19. I have wanted to read Kate Morotn books for some time now. I think I will give this one a try.
    Great review.

  20. I tend to be a pretty oblivious reader too and rarely pick up on clues or guess twists before they happen! I am glad to hear I am not alone on that front. ;)

    I have heard good things about Morton but never tried one of her books for myself. They sound like they’d be good beach reads for me while we’re traveling… I’ll have to see if I can find any of them while we are on the road!

  21. I liked the way the plot went, ultimately, but I also sort of wished it would get there faster. I think there was some bulk to the book that could have been cut to the non-detriment of the story.

  22. Ohmigosh, I TOTALLY know what you mean about reading books and having no idea what they are about and missing out on all sorts of allusions and clues. This is why I never “solve” mystery novels – I don’t even try. I just like to read and enjoy the story.

    I admit Kate Morton is not an author I’ve really ever considered reading. I am not sure why. I just have a feeling I wouldn’t like her. I am judgmental like that.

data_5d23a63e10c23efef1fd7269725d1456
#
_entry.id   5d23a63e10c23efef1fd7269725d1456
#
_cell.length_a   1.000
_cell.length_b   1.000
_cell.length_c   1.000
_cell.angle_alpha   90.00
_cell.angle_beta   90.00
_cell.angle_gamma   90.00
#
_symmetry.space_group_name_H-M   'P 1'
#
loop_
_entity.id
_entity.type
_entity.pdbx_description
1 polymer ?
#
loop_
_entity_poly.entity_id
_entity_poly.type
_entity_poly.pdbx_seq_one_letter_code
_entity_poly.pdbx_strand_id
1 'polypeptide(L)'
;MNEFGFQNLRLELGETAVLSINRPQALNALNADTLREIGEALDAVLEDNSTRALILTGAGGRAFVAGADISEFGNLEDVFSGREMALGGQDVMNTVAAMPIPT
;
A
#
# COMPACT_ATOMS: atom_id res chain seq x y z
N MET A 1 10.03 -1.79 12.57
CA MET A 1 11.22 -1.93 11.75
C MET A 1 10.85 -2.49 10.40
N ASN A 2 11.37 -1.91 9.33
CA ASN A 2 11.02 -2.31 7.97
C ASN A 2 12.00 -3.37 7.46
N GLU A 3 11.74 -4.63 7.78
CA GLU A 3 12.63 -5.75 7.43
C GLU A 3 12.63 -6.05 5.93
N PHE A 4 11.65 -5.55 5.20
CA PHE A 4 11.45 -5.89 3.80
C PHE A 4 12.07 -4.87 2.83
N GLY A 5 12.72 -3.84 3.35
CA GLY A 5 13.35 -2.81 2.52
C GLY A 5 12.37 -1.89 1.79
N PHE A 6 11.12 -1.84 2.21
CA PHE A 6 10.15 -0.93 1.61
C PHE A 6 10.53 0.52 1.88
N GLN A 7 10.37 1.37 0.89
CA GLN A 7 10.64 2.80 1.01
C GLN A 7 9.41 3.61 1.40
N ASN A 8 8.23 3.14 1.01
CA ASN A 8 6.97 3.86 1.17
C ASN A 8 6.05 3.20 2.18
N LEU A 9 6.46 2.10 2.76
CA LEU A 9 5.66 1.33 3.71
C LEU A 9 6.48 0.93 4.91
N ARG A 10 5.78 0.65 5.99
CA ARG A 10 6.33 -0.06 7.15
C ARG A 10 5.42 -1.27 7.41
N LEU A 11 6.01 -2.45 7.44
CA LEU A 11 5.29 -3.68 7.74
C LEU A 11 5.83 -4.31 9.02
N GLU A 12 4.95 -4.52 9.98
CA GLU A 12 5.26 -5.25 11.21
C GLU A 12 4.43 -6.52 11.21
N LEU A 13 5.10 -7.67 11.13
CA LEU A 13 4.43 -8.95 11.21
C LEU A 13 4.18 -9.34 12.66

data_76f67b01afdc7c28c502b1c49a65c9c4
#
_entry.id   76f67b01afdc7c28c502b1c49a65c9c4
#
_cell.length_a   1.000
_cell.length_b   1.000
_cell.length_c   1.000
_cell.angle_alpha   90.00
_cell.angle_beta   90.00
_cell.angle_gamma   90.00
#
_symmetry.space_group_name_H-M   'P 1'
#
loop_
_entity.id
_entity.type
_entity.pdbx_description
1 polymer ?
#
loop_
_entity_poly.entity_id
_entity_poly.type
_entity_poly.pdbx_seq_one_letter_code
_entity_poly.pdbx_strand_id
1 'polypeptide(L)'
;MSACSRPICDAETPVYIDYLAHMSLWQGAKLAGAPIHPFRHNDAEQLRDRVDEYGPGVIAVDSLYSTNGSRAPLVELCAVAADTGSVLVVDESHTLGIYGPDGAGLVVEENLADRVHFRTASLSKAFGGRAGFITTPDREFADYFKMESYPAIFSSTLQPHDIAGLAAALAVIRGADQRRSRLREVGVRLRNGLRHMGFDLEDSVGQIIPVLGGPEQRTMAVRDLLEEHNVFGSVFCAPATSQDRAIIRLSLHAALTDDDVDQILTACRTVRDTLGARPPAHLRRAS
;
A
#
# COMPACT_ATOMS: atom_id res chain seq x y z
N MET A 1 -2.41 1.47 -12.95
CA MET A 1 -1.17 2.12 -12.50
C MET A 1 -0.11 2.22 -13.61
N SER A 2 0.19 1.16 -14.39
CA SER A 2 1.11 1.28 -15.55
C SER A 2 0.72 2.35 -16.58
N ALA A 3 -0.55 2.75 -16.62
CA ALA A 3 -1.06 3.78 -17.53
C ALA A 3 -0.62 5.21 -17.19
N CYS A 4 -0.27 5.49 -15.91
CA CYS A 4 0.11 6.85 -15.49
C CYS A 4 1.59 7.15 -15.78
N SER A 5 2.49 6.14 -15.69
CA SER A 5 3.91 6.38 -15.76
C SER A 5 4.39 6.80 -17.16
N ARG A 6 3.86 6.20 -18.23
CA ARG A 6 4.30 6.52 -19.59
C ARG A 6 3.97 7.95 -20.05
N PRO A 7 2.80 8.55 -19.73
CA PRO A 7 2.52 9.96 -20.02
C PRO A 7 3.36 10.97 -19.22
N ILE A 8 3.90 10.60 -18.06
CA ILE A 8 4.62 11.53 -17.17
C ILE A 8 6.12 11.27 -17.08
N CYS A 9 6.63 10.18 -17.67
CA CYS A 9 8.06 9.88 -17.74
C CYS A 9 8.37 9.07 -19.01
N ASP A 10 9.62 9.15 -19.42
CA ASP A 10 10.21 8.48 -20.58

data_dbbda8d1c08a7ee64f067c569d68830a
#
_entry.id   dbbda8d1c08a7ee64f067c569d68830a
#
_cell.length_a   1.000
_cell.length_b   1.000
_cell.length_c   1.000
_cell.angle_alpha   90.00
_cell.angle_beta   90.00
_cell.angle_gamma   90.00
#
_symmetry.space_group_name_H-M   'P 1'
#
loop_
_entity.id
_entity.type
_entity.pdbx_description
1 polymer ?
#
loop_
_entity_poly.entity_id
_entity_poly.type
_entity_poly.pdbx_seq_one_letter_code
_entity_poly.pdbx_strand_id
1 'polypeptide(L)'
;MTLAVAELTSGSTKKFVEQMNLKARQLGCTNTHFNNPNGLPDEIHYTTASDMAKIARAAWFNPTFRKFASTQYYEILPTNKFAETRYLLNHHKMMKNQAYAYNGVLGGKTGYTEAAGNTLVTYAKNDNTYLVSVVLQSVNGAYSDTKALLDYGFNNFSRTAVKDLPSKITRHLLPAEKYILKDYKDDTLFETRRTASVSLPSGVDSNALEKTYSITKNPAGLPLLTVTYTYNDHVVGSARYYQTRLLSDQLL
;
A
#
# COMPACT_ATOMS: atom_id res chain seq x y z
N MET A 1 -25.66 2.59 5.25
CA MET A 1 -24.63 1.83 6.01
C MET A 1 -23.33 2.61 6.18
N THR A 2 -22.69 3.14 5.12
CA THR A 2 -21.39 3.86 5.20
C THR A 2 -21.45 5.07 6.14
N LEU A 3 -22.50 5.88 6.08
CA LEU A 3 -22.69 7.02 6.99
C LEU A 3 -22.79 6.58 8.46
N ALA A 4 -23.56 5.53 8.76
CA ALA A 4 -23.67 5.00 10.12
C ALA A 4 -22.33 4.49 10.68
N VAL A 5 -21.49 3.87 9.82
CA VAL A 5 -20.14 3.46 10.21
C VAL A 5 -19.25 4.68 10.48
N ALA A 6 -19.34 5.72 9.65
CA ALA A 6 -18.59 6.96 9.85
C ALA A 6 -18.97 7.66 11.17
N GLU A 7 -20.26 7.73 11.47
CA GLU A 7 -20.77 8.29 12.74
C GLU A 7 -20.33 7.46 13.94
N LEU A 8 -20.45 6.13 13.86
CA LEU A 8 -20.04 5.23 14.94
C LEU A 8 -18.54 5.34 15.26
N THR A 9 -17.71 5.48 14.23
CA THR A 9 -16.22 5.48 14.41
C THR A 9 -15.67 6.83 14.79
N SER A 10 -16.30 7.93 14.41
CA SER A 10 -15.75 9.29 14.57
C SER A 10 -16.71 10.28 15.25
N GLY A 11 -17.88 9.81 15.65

23. Darn it! How did I miss this one? Sounds like a book that I need to read!

  24. I had some problems with The Forgotten Garden, for some of the same reasons – including finding much of it unbelievable. This one does sound like at least in the end, those points are worked out so I may give Morton another try.

  25. An author I still want to try. Glad this one worked in the end.

  26. I have this book but I wasn’t sure if I should start reading it yet. I think I’ll wait until I have some time to focus on it.

  27. Wow, I love, love love Kate Morton. When I start one of her books, I know I’m going to be immersed in her world for quite a while. It never seems to me that her books start slowly. I think she’s a master of creating atmosphere. The Secret Keeper was a great read to me but The Distant Hours is still my favorite.

  28. Thanks for the warning that the beginning might be slow. This one is in my pile to read soon, and I can’t wait!